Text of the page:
University of Virginia Library

Search this document 
The Jeffersonian cyclopedia;

a comprehensive collection of the views of Thomas Jefferson classified and arranged in alphabetical order under nine thousand titles relating to government, politics, law, education, political economy, finance, science, art, literature, religious freedom, morals, etc.;

expand sectionA. 
expand sectionB. 
expand sectionC. 
expand sectionD. 
expand sectionE. 
expand sectionF. 
expand sectionG. 
collapse sectionH. 
3617. HAMILTON (Alexander), Coalescence with Jefferson.—
expand sectionI. 
expand sectionJ. 
expand sectionK. 
expand sectionL. 
expand sectionM. 
expand sectionN. 
expand sectionO. 
expand sectionP. 
expand sectionQ. 
expand sectionR. 
expand sectionS. 
expand sectionT. 
expand sectionU. 
expand sectionV. 
expand sectionW. 
expand sectionX. 
expand sectionY.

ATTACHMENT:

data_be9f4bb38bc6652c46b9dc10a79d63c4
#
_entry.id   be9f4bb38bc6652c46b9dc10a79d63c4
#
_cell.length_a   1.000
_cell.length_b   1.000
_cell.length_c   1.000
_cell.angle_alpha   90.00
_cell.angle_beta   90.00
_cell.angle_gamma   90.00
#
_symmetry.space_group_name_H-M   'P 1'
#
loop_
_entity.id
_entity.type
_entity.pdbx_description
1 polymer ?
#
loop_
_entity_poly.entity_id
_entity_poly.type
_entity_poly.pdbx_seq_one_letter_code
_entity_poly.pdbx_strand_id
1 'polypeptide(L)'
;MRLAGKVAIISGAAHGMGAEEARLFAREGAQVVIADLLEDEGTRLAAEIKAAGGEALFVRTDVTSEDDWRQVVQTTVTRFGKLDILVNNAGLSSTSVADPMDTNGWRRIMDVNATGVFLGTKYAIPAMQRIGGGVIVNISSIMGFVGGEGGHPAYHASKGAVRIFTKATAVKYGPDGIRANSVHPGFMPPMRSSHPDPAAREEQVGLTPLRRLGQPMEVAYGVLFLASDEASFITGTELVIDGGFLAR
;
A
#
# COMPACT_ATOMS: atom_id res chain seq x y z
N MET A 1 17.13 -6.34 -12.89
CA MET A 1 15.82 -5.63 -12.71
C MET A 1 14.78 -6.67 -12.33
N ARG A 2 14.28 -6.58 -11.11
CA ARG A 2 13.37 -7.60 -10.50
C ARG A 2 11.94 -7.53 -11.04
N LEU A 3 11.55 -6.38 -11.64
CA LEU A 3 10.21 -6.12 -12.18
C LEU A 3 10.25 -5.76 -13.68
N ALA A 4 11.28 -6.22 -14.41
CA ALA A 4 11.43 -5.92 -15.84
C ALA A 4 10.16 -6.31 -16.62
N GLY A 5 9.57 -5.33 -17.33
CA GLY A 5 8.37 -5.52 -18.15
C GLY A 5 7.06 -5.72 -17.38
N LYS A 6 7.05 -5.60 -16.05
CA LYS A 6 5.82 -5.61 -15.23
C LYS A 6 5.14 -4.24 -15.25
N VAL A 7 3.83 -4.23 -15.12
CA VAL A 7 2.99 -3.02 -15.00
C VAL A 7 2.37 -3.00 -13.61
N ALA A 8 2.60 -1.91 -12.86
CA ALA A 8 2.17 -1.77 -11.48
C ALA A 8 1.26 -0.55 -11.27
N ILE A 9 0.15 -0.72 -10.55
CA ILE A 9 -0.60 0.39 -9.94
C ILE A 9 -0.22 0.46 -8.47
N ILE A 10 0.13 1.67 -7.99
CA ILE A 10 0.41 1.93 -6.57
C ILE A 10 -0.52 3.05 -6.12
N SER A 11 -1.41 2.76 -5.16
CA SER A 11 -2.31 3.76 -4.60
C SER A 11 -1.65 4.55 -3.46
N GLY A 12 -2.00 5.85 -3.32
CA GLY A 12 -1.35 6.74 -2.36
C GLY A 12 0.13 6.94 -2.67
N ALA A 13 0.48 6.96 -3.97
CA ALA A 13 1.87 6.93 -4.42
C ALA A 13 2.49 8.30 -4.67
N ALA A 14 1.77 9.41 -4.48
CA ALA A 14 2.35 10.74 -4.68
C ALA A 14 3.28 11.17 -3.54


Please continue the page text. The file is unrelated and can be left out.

expand sectionZ. 

expand section 
expand section 

3617. HAMILTON (Alexander), Coalescence with Jefferson.—

Washington] proceeded to express his earnest
wish that Hamilton and myself could coalesce
in the measures of the government, and urged
the general reasons for it which he had done
to me in two former conversations. He said
he had proposed the same thing to Hamilton,
who expressed his readiness, and he thought
our coalition would secure the general acquiescence
of the public. I told him my concurrence
was of much less importance than he
seemed to imagine; that I kept myself aloof
from all cabal and correspondence on the subject
of the government, and saw and spoke
with as few as I could. That as to a coalition
with Mr. Hamilton, if by that was meant that
either was to sacrifice his general system to the
other, it was impossible. We had both, no
doubt, formed our conclusions after the most
mature consideration; and principles conscientiously
adopted, could not be given up on either
The Anas. Washington ed. ix, 131. Ford ed., i, 215.
(Feb. 1793)